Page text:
Education

K-pop drives boom in Korean language


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Reuters

Korean is rapidly growing in popularity, in a language-learning boom driven by the popularity of the country’s pop stars.

A desire to learn the lyrics of K-Pop hits like Gangnam Style has boosted the Korean language’s popularity explode in countries like the US, Canada, Thailand and Malaysia.

A report by the Modern Language Association shows that Korean uptake in US universities rose by almost 14% between 2013 and 2016, while overall language enrolment was in decline.

The latest statistics show 14,000 students are learning Korean in the US, compared to only 163 two decades earlier.

The language learning website Duolingo launched a Korean course last year because of rising demand. It quickly attracted more than 200,000 pupils.

Rising demand in university

Professor Andre Schmid has seen a rapid rise at the University of Toronto, where he researches Korean history.

When the university introduced a Korean class ten years ago, it had 30 students. Today it has 150 and an even longer waiting list.

It has seen similar increases in the numbers studying Korean history.

Prof Schmid says this has been driven by the popularity of Korean pop music and drama, and notes that the internet has brought the K-pop craze to the most unexpected places.

“Among my students I have a young woman who grew up in an isolated farm house in Grey County Ontario, but she chose the University of Toronto because she wanted to learn all about Korea,” says Prof Schmid.

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Getty Images

“That would never have happened 15 years ago. The phenomenon is enabled by the rise of YouTube, such that someone like her can have access to these cultural products in such remote places,” he says.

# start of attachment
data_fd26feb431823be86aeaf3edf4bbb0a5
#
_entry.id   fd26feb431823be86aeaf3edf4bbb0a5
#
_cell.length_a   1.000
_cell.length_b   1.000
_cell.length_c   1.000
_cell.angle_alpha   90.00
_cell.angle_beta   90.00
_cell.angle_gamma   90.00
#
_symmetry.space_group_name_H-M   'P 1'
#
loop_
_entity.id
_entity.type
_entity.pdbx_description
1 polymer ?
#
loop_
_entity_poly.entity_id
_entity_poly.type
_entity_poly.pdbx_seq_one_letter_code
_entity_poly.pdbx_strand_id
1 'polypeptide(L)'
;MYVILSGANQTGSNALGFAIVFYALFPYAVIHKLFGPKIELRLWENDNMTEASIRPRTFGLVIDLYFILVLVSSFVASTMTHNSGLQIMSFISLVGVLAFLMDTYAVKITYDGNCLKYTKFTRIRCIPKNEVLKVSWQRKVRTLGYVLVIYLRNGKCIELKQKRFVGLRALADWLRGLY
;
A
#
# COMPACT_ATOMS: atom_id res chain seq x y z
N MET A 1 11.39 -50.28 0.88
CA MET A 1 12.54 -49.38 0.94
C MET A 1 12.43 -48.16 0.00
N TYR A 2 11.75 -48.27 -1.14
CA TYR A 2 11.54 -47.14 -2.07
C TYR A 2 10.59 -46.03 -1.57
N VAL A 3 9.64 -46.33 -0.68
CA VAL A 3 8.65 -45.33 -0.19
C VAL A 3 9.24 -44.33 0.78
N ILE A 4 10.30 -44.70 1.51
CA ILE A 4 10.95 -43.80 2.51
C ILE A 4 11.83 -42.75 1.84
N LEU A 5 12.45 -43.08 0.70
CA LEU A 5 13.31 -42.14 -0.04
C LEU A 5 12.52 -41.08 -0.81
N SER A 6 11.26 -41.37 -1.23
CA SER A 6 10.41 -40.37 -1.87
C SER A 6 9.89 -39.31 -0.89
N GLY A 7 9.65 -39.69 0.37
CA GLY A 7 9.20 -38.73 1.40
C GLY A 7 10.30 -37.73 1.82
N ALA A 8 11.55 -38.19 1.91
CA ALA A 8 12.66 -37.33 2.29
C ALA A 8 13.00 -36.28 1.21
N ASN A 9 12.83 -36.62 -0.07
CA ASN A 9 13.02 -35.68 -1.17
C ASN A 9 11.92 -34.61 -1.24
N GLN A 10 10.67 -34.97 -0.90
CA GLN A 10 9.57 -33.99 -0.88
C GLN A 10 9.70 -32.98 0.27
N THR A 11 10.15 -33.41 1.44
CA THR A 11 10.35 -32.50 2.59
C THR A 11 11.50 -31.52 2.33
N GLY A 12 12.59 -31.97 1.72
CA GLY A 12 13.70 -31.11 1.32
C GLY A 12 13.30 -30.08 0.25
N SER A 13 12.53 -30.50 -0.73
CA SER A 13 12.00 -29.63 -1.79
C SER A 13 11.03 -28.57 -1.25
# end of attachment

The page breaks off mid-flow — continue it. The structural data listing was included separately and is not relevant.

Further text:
The wave of popularity for South Korean culture is known as “Hallyu”.

It began to spread outside of Korea in the 1990s and, today, K-pop bandslike BTS sell out stadia and top music charts around the world.

Big in Algeria

It has become so widespread that a UN aid agency uses K-pop as a conversation starter in a project which connects young refugees from the Middle East with western students over Skype.

The Korean language is even starting to change the way foreign K-pop fans speak.

A survey of K-pop followers in Algeria found that most had started using Korean words and phrases in their daily conversation.

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Getty Images

Image caption

K-pop band BTS has topped the US charts

The South Korean government is capitalising on its cultural assets by setting up 130 language institutes in 50 countries.

Last year, the government funded a new Institute for Korean Studies at George Washington University in the US.

“This type of centre may attract people who are interested in Korea because of pop culture at first, but they can also expose those students to other parts of Korean studies, including politics, trade, history, and more,” says Jenna Gibson of the US-based think tank the Korea Economic Institute.

Difficult language

But K-pop fans should be beware that learning Korean is far from easy.

A US state training agency on foreign affairs ranks Korean as one of the hardest languages for English native speakers.

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Ed Balls showed his skills with K-pop culture on Strictly Come Dancing

Ji Hyun Park fled North Korea and now lives in Manchester in the UK, where she teaches English for the tutoring service Chatterbox.

“Different languages are used to speak to adults and children – words like “hello” and “goodnight” are different depending on whether you are speaking to a child or an adult,” she says.

She says pronunciation is particularly difficult for English speakers, and that the lyrics sung by K-pop stars can confuse learners because they mix Korean and English together.

Ji Hyun has noticed an increase in the popularity of Korean culture in the UK.

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Ji Hyun Park fled North Korea and is teaching Korean in Manchester

“When Gangnam Style was popular, my son was a teenager in high school and told me that his friends were all singing it even though they didn’t understand what the words meant,” she said.

Will thousands of new Korean speakers around the world make any difference for isolated North Korea?

Ji Hyun, who was held in a labour camp in North Korea before she escaped and now campaigns against human rights abuses country, says it can only be a good thing.

“”It is good that we are learning the Korean language so that in future when people meet North Koreans, they can understand more about what is happening inside North Korea,” she said.

“And North Koreans can learn about what is happening outside their country.”


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The editor of Global education is sean.coughlan@bbc.co.uk



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